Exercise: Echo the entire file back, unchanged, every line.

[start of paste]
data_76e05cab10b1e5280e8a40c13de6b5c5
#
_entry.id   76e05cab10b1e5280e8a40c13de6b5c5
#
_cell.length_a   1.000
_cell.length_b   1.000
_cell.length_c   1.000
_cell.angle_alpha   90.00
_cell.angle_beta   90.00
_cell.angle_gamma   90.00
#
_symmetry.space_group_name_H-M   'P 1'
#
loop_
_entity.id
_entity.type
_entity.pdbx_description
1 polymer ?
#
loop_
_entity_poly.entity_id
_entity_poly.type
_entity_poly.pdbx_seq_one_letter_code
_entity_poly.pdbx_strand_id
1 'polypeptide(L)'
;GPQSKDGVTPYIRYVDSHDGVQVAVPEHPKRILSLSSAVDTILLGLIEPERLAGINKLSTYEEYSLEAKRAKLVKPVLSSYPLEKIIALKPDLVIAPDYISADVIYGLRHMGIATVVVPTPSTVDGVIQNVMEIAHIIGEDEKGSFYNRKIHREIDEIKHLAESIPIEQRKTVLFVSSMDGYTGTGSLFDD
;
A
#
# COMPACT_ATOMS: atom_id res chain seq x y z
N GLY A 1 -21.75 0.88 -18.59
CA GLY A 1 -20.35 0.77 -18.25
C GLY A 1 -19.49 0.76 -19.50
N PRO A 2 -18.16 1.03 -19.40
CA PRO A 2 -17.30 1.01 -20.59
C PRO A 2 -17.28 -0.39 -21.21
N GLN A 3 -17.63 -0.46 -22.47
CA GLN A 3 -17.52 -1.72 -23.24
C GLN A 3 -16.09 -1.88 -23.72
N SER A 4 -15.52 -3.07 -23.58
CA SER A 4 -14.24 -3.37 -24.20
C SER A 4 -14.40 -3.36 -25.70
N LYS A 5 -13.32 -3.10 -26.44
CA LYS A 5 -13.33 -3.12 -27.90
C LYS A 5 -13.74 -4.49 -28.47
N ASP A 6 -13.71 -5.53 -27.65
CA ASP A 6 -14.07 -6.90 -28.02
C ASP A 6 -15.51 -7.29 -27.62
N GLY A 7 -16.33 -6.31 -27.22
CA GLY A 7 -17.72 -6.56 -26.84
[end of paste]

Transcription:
data_76e05cab10b1e5280e8a40c13de6b5c5
#
_entry.id   76e05cab10b1e5280e8a40c13de6b5c5
#
_cell.length_a   1.000
_cell.length_b   1.000
_cell.length_c   1.000
_cell.angle_alpha   90.00
_cell.angle_beta   90.00
_cell.angle_gamma   90.00
#
_symmetry.space_group_name_H-M   'P 1'
#
loop_
_entity.id
_entity.type
_entity.pdbx_description
1 polymer ?
#
loop_
_entity_poly.entity_id
_entity_poly.type
_entity_poly.pdbx_seq_one_letter_code
_entity_poly.pdbx_strand_id
1 'polypeptide(L)'
;GPQSKDGVTPYIRYVDSHDGVQVAVPEHPKRILSLSSAVDTILLGLIEPERLAGINKLSTYEEYSLEAKRAKLVKPVLSSYPLEKIIALKPDLVIAPDYISADVIYGLRHMGIATVVVPTPSTVDGVIQNVMEIAHIIGEDEKGSFYNRKIHREIDEIKHLAESIPIEQRKTVLFVSSMDGYTGTGSLFDD
;
A
#
# COMPACT_ATOMS: atom_id res chain seq x y z
N GLY A 1 -21.75 0.88 -18.59
CA GLY A 1 -20.35 0.77 -18.25
C GLY A 1 -19.49 0.76 -19.50
N PRO A 2 -18.16 1.03 -19.40
CA PRO A 2 -17.30 1.01 -20.59
C PRO A 2 -17.28 -0.39 -21.21
N GLN A 3 -17.63 -0.46 -22.47
CA GLN A 3 -17.52 -1.72 -23.24
C GLN A 3 -16.09 -1.88 -23.72
N SER A 4 -15.52 -3.07 -23.58
CA SER A 4 -14.24 -3.37 -24.20
C SER A 4 -14.40 -3.36 -25.70
N LYS A 5 -13.32 -3.10 -26.44
CA LYS A 5 -13.33 -3.12 -27.90
C LYS A 5 -13.74 -4.49 -28.47
N ASP A 6 -13.71 -5.53 -27.65
CA ASP A 6 -14.07 -6.90 -28.02
C ASP A 6 -15.51 -7.29 -27.62
N GLY A 7 -16.33 -6.31 -27.22
CA GLY A 7 -17.72 -6.56 -26.84